The Crossover Craze Is Not Just an American Thing – Here’s What’s Happening In Europe and China

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Smarter car markets have stuck with small cars while Americans all drive huge SUVs, right? Wrong on both counts.

The two-row compact crossover is now the most common vehicle sold in America. Vehicles like the Toyota RAV4, Honda CR-V, and Nissan Rogue have overtaken sales of midsized cars and even trucks. This huge expansion of the compact crossover is often mischaracterized by the mainstream media who portray these vehicles as “SUVs.” Indeed, the term sport utility vehicle certainly fits the compact crossover, but there is a world of difference between the Chevy Equinox, GM’s second-best seller after its Silverado pickup, and a true sport utility vehicle like the Suburban. They differ in size, mission, fuel efficiency, and popularity in ways that are very easy to differentiate. The Equinox outsells the Suburban by ten to one in America. The Equinox is the top-selling vehicle in multiple U.S. states. The Suburban in none.

By Percentage Of Vehicles Bought, Europe Has Nearly As Many Crossovers As America

The success of crossovers is often cast as an American phenomenon. About 40% of American vehicles sold are crossovers. Although crossovers have been a huge hit in America, they are also very popular in other large global markets. The one market that seems poised to follow in America’s crossover footsteps most closely is Europe. Yes, Europeans do still love compact and subcompact hatchback cars. The Volkswagen Golf, and its smaller Polo are still number one and two in sales overall. These are indeed the “peoples’ car” of Europe. The third-largest seller is the Reneau Clio, another hatchback. However, all three were down sharply in sales in 2019 vs 2018. Writing for the Financial Times, author John Gapper says, “When small cars dominated Europe’s roads, many citizens enjoyed a sense of aesthetic and ethical superiority to the US. But the rise of the European SUV is eliminating it…”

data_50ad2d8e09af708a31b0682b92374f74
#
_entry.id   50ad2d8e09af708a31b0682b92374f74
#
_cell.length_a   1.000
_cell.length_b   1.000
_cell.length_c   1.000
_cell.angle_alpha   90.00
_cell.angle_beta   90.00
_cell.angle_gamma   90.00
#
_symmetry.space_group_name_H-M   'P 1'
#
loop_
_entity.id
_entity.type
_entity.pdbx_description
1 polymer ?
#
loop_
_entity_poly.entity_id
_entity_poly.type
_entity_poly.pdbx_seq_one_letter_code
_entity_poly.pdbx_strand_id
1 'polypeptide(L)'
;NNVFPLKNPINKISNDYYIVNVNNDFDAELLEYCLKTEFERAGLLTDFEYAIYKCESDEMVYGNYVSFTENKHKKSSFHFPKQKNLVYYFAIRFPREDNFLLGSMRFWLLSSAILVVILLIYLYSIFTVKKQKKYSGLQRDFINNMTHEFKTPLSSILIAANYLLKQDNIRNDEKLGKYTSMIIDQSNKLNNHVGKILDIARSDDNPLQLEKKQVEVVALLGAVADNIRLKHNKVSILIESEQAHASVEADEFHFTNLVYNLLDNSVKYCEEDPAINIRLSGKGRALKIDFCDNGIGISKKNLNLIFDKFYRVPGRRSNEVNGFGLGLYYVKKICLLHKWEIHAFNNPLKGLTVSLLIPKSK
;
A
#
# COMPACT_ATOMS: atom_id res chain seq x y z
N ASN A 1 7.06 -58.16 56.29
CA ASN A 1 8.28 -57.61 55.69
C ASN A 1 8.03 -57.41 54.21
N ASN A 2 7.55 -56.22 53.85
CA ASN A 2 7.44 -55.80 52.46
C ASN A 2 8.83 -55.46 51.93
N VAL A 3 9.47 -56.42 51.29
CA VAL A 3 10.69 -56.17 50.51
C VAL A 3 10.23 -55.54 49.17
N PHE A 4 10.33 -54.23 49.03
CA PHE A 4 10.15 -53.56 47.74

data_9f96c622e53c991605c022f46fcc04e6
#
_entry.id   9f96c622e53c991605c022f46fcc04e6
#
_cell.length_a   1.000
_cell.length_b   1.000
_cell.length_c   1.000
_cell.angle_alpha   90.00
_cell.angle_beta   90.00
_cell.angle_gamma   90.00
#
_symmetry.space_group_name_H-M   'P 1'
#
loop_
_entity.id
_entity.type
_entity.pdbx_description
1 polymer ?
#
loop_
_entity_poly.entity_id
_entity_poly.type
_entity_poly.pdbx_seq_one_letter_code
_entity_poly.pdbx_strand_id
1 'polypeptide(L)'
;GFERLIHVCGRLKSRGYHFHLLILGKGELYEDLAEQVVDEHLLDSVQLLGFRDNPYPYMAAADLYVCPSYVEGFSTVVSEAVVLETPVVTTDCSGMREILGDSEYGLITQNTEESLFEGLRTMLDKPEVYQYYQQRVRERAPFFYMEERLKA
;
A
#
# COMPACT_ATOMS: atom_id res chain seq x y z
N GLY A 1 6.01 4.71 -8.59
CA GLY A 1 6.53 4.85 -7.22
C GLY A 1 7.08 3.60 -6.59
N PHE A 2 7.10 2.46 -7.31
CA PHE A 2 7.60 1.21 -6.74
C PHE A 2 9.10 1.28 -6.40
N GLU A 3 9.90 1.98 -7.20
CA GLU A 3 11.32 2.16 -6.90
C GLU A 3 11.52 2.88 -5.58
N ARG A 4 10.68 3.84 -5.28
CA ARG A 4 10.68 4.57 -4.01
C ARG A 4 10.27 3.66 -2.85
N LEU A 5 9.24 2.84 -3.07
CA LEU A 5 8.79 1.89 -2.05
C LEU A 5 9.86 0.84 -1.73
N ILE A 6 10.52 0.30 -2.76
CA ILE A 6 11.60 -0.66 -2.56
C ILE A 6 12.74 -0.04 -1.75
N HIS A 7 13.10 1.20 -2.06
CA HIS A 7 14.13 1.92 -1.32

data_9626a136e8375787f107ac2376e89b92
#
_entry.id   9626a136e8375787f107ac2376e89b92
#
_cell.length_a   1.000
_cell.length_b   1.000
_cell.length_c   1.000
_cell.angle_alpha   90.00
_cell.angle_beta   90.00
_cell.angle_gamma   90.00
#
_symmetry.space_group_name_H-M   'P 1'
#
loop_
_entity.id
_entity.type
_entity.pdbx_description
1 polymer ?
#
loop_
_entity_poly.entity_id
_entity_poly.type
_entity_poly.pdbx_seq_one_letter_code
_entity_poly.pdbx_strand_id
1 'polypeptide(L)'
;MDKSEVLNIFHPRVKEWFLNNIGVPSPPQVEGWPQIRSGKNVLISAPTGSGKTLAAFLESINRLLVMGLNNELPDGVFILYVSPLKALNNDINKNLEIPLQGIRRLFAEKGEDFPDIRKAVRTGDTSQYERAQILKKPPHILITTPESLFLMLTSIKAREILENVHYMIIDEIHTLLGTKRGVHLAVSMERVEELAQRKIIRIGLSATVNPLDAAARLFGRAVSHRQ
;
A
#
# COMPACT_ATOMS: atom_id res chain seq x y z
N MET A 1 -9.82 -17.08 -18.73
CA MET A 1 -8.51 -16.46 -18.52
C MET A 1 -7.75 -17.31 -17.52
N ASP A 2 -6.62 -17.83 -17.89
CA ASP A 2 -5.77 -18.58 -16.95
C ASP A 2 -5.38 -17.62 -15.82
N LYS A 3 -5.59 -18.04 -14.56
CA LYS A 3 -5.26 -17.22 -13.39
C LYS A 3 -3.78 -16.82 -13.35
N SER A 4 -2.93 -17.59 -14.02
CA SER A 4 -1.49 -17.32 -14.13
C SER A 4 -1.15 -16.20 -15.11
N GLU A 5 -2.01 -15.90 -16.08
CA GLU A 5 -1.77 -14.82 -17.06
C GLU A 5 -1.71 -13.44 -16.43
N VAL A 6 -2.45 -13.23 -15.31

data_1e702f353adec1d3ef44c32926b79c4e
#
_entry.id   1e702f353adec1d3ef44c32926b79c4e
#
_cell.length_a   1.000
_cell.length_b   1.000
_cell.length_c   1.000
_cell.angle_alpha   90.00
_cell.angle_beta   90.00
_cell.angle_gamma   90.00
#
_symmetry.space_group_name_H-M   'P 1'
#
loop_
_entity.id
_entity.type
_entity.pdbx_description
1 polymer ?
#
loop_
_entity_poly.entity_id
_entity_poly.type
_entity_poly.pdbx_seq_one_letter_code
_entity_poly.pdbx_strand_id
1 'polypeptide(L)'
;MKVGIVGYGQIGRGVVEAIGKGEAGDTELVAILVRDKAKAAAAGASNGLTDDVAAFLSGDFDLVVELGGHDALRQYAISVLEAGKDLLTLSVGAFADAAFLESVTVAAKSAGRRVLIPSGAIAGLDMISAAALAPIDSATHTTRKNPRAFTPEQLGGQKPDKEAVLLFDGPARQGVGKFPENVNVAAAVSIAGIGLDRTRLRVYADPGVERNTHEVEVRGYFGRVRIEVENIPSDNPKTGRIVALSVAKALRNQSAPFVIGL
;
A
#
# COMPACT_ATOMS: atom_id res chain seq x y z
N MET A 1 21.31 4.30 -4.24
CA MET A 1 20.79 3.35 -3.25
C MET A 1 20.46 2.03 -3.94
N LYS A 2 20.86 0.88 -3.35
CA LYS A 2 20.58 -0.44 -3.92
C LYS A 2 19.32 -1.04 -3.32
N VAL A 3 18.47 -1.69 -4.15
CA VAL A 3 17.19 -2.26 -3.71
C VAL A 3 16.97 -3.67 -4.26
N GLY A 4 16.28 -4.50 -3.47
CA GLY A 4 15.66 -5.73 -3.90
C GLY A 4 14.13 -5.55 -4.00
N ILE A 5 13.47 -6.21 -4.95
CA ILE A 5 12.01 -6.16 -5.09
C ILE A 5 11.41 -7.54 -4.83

QASHQAI N-TEC

The fourth best-seller in Europe was the compact crossover VW Tiguan. Its sales were very close in number to both the Clio and Polo. In fifth place was the Nissan Qashqai compact crossover. In a 2018 Press release, Nissan said, “The Qashqai is the most successful model in Europe in Nissan’s history…” Overall, crossovers now account for about a third of the new vehicles sold in Europe. The Tiguan and Duster’s sales are both trending up.

Crossover Sales In China Booming

The new vehicle market in China is difficult to equate with the European and American markets. While the percentage of driving-age citizens owning vehicles remains low in China, it is the world’s largest vehicle market with about 24 million vehicles sold in 2018 (vs. 17 million in the U.S.). A recent study by McKinsey found that half of vehicle shoppers in China expect to buy an “SUV” as their next vehicle choice. Here, McKinsey is using “SUV” to mean crossovers, not full-size body-on-frame SUVs like the Chevy Suburban. The choice of an SUV, a.k.a. crossover, was consistent across all buyer age groups.

The Haval H6 from Great Wall is the third-best-selling vehicle in China today. It has a small turbocharged engine like a CR-V, and it looks like any crossover from any American or European brand in pretty much every way. A glance at the marketing of the H6 reveals it is sold to Chinese buyers in exactly the same way crossovers are sold to Amerian buyers. The featured image shows the H6 escaping the confines of the city at great speed.

The safety technology of the Haval H6 is a big part of the advertisement. The advert features the rearview camera, airbags in all the usual places, and electronic stability control to keep the driver safe and secure. Interestingly, the makers of the Haval H6 focus on active head restraints. In America, whiplash injuries are the overall costliest in all of motoring, yet we rarely see whiplash safety highlighted in a vehicle advertisement. Luxury amenities like heated seats, dual-zone heat and air conditioning, and push-button start are pointed to. The Haval H6 could be a contemporary crossover from any American, Japanese, or German brand.

We expect that the mainstream media will continue to portray compact crossovers as oversized, gas-guzzling abominations. In fact, crossovers are trending greener and smaller with each passing model year. The Honda CR-V, already a very fuel-efficient vehicle, will be offered with hybrid efficiency approaching 40 MPG this year. The Toyota RAV4 Hybrid already earns a 40 MPG overall rating, and Toyota’s newest trim, the RAV4 Prime plug-in hybrid, will earn a 90 MPGe rating. Tesla’s Model Y battery-electric crossover is poised to become its top-selling model and will have an efficiency rating of 120 MPGe. All of these models take up less area in a parking space than a midsized sedan.

As the crossover craze continues to spread globally, watch to see if those who report on automobiles can keep pace with the facts.

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John Goreham

John Goreham

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